Across the nation, colleges were granted a financial reprieve for what may have otherwise been a death sentence, preventing what could have been an insurmountable increase in institutional closures and mergers. Terms like “innovation” and “resiliency” were used to describe the actions of many institutions using HEERF, while terms like “disruption” were used to describe the times. While I do believe that COVID-19 is an unprecedented disruptor and accelerator in higher education, I also believe an important question still remains unanswered. Has higher education truly innovated and transformed to meet the essential needs and expectations of its students? Or, did higher education simply find an “innovative” and “resilient” means of maintaining business as usual?
Moments before the pandemic took hold, national conversation was taking place regarding the diminishing public trust in higher education and ways to address it. Undoubtedly, HEERF funds removed barriers for students to continue their studies and promoted equitable student success to those impacted heavily by COVID-19. However, in some conversations I’ve had with fellow college presidents around the country, I have heard expressed the belief that HEERF has aided the restoration of public trust in higher education—an idea I wholeheartedly consider to be false. Public mistrust at best has been pacified by how colleges have used HEERF funds, and confidence in higher ed is far from being restored.
Based on recent guidelines from the Department of Education, institutions of higher education generally must expend their HEERF grants within one year of the date when the department processed funds for each specific grant. That means for many institutions, HEERF funds will cease to be accessible in the year 2022. How will institutions serve students once the additional support ends? How will institutions find means to deliver student support and instruction on par with student expectations? How will institutions work creatively with industry to develop new pathways to employment or find breakthrough means of promoting social and economic mobility? All toward the aim of breaking down social barriers that have prohibited the success of our diverse students and their communities.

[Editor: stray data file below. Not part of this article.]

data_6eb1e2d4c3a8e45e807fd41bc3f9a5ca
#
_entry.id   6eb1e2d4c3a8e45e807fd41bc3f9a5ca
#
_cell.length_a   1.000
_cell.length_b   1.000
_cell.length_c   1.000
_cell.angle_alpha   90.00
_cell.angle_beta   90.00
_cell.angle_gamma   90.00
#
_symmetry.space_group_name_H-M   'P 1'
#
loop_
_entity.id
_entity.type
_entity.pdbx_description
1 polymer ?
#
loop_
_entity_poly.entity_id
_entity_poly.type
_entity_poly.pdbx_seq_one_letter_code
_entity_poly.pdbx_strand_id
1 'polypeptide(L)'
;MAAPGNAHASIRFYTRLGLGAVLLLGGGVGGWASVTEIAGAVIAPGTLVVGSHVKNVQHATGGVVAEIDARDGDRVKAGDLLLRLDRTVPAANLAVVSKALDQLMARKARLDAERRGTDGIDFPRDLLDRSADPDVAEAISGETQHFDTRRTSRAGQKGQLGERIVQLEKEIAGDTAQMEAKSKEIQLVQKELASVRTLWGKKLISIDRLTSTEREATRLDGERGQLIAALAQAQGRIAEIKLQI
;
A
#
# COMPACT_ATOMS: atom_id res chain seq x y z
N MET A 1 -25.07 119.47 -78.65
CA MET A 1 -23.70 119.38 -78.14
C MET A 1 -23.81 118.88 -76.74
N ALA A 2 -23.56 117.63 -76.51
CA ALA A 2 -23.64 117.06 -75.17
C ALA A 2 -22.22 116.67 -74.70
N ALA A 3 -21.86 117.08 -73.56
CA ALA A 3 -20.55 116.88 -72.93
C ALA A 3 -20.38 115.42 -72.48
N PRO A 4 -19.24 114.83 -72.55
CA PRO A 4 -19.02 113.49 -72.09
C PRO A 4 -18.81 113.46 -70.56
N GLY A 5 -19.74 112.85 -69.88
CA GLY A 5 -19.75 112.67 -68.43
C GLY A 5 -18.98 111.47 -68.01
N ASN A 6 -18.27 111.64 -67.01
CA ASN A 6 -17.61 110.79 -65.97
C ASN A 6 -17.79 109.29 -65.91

Equitable student success demands that institutions embrace new ideology and methodology for how they serve students. Our communities demand that institutions stop using slogans and marketing campaigns to mask the unaddressed gaps in processes and services provided. The times demand that institutions stop being initiative-driven and start being mission-driven. Essentially, that means making an integrous commitment, through strategic planning and mission alignment, to ensure long-term, continuous improvement of student supports that are intentionally integrated into the fabric of the institution. The future of higher education, and the restoration of public trust in it, depends on colleges and universities embracing the wholeness of being student-centered institutions and dismantling college business as usual.